5 • Intensive lifestyle modification programs for obesity management. Why are these the gold standards in obesity management? (Results from the Diabetes Prevention Program [DPP]; The Look AHEAD study; a Mexican translational study using the DPP; and US Guidelines [2014] for adult obesity management) • How to evaluate and treat the patient with obesity
• How to evaluate and treat the patient with obesity
25
Adaptation of the DPP protocol “Group Lifestyle Balance Program”®
Session 1. “Welcome to the Lifestyle Balance Program”®
Session 2. “Fat and calorie detective”
Session 2.1 “Reading a nutrition label”
Session 2.2 “Cooking demonstration” and “Food weighing”*
Session 3. “Move those muscles”
Session 4. “Food groups” and “Portion sizes”*
Session 5. “Healthy eating” and “Calorie balance tilting”
Session 6. “Take control of what is around you”
Session 7. “How to design your own menu (Mexican System for Food Equivalents)”*
Session 8. “Problem solving”
Session 9. “Four key points to eating out healthily” and “The slippery path to lifestyle change”
Session 10. “Make social signs work in your favor” and “Activity plan kickoff”
Session 11. “You can manage your stress”
Session 12. “How to feel motivated”
Session 13. “Obesity risks”*
Session 14. “Diabetes prevention”*
Session 15.1 “Heart health and cholesterol”*
Session 15.2 “Heart health and hypertension”*
Session 16. “Relationship between obesity and cancer”*
Session 17. “Getting ready for long-term self-control” and “Adjust your thoughts for long-term self-control
Session 18. “More volume, less calories” and “Conscious eating”
Session 19. “Strengthen your exercise program”
Session 20. “Stretching: the truth about flexibility”
Session 21. “Rise for your health”
Session 22. “Looking at the past and looking at the future”

* Additional session to the original program.

The providers will be handed a file with color-printed materials: Patient manual (Spanish version) and Provider manual (Spanish version, adapted by our research group) to work with during the program. Formats to register measurements of the study variables (weight, height, waist circumference, and blood pressure), formats for follow-up, attendance lists for patients, a chronogram of activities and additional material will also be supplied.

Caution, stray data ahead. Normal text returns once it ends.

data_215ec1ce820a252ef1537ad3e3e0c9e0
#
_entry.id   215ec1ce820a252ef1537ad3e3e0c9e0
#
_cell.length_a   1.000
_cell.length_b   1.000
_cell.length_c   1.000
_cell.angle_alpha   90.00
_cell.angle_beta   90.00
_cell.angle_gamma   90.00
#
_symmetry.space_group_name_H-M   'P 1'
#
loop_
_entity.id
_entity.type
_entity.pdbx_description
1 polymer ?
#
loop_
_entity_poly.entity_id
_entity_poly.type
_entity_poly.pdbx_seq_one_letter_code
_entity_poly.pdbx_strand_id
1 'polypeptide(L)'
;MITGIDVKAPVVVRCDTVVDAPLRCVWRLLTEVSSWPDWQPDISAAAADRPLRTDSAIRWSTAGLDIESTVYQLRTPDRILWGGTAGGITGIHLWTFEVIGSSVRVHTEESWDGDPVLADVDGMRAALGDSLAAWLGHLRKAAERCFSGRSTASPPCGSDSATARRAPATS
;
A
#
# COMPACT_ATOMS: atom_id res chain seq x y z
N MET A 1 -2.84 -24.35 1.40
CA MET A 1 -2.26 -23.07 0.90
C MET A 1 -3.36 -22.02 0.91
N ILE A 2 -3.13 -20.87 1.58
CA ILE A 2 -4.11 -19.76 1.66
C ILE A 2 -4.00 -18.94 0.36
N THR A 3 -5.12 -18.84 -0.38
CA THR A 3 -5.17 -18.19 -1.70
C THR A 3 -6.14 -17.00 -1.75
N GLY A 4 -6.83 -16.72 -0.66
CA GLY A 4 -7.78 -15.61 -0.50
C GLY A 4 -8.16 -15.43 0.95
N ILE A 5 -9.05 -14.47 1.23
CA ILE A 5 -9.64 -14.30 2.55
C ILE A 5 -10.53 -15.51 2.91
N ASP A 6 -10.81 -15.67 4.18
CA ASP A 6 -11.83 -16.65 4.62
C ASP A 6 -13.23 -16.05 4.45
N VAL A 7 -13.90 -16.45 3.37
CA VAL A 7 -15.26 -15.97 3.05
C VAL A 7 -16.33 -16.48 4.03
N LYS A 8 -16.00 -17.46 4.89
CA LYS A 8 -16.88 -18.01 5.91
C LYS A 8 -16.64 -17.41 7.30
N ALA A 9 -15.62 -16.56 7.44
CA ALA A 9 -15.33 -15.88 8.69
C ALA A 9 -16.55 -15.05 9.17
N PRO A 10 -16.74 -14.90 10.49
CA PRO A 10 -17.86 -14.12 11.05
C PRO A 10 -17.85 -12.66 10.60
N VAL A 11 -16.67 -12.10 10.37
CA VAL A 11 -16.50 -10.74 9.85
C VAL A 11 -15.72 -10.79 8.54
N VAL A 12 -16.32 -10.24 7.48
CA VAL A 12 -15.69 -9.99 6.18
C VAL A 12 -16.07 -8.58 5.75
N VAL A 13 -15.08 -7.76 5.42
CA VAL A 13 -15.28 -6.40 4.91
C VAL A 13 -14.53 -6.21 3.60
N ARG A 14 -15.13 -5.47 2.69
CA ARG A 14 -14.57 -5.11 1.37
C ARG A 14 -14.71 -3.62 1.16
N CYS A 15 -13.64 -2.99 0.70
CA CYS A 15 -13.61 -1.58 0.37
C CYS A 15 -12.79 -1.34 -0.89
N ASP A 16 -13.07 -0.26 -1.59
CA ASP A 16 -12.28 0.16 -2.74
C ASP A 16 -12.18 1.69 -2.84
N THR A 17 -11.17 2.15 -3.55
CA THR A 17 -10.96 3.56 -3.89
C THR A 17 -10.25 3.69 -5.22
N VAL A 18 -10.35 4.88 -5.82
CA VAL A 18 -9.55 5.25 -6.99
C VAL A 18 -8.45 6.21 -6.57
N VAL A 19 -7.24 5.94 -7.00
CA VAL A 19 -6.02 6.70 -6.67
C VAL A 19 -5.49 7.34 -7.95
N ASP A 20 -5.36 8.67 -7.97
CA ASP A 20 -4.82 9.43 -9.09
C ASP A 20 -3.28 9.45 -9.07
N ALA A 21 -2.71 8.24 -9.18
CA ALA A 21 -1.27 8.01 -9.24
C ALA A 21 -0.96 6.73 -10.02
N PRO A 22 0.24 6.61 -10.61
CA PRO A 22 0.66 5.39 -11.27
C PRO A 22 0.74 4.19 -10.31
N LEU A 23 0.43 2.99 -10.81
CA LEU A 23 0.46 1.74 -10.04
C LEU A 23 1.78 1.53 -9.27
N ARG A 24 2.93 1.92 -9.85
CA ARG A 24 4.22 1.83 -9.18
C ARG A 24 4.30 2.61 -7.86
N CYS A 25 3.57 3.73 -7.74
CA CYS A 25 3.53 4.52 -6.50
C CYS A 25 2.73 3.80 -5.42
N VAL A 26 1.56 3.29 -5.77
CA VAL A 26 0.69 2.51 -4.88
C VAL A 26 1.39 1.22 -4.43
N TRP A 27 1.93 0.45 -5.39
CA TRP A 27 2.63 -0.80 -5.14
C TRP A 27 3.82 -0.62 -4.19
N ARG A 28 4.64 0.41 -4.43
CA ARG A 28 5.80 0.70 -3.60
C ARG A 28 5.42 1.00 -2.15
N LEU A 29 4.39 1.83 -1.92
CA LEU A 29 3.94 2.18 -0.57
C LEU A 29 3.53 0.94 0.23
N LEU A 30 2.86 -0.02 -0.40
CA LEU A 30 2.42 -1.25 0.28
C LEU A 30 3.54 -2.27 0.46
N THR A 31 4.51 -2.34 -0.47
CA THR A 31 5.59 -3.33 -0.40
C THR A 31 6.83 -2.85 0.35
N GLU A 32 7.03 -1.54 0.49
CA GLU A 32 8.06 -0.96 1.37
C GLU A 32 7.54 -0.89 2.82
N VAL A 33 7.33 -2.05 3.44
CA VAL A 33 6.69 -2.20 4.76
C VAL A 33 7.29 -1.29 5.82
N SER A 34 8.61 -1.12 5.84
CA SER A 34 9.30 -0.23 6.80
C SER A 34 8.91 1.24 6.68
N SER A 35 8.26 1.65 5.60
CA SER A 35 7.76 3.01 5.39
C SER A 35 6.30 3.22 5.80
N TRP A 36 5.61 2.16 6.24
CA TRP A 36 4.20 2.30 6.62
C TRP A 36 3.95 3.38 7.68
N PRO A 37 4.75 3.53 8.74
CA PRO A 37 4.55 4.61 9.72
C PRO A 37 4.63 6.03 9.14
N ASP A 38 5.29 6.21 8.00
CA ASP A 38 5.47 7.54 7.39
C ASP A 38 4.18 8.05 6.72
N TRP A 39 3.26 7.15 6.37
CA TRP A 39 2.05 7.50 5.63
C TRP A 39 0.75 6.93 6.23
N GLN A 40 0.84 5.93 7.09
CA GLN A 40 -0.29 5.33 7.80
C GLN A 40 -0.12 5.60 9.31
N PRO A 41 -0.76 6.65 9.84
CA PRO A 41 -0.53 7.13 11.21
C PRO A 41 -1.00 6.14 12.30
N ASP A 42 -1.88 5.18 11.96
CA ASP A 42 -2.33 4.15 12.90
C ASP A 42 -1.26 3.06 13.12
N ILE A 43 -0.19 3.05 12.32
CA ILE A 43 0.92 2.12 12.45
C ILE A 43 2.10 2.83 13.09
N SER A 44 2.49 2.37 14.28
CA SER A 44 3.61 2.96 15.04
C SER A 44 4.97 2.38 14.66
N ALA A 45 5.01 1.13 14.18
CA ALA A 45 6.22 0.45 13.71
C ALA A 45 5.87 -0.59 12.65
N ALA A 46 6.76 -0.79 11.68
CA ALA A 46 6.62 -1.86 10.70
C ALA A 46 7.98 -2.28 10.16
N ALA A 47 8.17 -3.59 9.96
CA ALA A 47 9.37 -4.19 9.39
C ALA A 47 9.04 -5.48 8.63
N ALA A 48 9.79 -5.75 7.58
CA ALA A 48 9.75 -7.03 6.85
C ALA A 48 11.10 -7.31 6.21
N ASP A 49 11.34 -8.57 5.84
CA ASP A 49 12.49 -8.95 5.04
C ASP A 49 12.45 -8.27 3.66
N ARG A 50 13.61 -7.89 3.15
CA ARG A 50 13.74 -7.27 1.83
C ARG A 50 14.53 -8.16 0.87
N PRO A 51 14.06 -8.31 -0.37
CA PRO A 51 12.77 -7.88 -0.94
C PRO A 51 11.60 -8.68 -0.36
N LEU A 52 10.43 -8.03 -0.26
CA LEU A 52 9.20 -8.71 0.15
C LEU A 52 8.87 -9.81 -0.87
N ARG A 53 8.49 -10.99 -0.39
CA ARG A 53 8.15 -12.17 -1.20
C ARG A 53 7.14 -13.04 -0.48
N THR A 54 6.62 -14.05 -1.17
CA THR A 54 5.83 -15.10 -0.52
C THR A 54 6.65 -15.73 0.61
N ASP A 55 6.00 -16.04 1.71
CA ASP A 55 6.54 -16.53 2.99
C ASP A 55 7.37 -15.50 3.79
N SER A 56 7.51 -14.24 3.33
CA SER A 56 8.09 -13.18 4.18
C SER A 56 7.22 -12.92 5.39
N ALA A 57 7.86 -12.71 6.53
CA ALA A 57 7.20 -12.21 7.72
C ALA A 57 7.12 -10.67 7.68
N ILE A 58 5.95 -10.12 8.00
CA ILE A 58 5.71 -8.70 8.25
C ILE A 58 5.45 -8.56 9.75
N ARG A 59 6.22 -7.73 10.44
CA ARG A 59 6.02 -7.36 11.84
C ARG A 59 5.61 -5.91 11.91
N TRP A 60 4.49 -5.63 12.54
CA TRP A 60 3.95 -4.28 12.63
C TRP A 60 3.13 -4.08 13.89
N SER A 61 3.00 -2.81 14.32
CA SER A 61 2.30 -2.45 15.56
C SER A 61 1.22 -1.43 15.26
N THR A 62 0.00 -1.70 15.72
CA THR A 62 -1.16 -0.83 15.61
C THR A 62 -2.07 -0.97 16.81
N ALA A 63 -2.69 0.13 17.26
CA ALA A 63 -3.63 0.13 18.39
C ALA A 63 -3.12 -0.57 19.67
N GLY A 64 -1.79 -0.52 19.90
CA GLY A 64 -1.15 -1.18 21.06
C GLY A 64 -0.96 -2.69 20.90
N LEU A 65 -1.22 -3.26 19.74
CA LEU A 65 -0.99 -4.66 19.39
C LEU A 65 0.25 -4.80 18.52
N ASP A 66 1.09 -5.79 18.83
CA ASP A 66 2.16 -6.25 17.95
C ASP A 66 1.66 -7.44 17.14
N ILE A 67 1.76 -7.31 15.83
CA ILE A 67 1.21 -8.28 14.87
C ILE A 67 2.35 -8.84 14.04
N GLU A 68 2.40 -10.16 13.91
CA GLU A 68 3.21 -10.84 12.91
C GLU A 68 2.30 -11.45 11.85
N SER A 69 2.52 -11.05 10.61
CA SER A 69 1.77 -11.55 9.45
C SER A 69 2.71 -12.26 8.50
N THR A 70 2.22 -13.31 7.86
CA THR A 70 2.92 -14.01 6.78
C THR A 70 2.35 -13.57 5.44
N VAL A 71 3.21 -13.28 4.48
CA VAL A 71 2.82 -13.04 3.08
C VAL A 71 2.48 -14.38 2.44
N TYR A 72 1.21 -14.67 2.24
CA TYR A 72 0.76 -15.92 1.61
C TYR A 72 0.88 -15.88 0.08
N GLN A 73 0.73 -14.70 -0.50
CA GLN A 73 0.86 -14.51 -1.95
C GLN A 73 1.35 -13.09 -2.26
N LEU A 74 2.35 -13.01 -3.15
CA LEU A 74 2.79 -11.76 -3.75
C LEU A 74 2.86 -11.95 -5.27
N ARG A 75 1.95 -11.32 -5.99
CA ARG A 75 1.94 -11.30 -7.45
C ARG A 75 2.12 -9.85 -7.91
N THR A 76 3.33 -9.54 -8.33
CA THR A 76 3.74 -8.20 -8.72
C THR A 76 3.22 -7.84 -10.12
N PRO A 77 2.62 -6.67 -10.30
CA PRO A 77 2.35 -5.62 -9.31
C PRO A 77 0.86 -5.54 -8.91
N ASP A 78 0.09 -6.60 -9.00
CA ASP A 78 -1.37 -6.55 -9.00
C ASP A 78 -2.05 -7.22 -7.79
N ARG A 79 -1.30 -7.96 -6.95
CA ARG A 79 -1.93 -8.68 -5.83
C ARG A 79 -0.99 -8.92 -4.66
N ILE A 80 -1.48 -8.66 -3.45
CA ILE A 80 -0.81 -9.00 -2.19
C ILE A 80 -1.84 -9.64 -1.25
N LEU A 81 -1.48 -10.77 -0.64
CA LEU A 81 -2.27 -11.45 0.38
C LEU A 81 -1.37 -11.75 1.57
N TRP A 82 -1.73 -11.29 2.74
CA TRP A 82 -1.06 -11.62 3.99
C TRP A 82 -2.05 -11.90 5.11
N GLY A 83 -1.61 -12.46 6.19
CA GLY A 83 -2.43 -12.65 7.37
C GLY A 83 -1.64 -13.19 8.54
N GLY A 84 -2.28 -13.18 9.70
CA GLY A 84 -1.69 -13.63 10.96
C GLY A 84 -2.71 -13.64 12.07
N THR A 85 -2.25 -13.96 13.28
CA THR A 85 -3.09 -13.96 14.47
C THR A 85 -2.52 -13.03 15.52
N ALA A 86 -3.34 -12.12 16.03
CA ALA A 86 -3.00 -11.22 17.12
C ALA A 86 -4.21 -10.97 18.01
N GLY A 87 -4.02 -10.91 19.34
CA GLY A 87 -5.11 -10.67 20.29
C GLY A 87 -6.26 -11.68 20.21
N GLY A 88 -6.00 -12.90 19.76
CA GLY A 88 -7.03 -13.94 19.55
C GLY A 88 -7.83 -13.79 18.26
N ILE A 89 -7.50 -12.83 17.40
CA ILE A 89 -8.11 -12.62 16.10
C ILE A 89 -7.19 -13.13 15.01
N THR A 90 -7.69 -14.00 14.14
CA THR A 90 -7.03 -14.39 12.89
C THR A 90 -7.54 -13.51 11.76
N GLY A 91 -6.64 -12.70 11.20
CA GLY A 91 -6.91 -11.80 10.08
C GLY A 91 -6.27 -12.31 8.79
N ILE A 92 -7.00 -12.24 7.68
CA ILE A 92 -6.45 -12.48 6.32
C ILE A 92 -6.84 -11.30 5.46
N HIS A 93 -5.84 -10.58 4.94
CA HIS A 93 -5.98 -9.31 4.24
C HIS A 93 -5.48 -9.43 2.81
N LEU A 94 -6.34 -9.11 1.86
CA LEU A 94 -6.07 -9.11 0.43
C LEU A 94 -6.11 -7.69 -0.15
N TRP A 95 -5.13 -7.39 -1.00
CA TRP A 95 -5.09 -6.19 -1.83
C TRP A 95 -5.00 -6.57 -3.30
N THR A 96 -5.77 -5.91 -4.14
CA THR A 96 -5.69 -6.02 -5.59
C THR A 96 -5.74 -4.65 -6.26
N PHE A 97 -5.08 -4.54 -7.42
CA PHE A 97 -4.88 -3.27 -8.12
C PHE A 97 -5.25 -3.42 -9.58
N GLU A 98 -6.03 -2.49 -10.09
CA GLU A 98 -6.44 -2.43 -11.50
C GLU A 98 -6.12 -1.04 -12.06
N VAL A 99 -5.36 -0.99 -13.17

Healthcare providers must attend every single training course session. The research group will have frequent contact with the participating healthcare providers. The training team will consist of three health professionals: one of them with a PhD in Science (GD-Z) and two Nutritional Sciences graduates with experience using the DPP protocol (BA-G and TM-C).

Interventions

The Intensive Lifestyle Intervention Program

The intervention program will last for a year, the first three and half months will be intensive; patients will attend weekly group sessions (14 sessions), and at least one individual session but up to four individual sessions per month (depending on the healthcare provider and patient agreement and within the available time and space at the clinic). During months 3.5 to 6 the intervention will be less intensive with one group session every 2 weeks (5 sessions) and one individual session every month. After 6 months, group sessions and individual sessions will be scheduled once a month. The goal for each participant will be to lose 10% of initial body weight.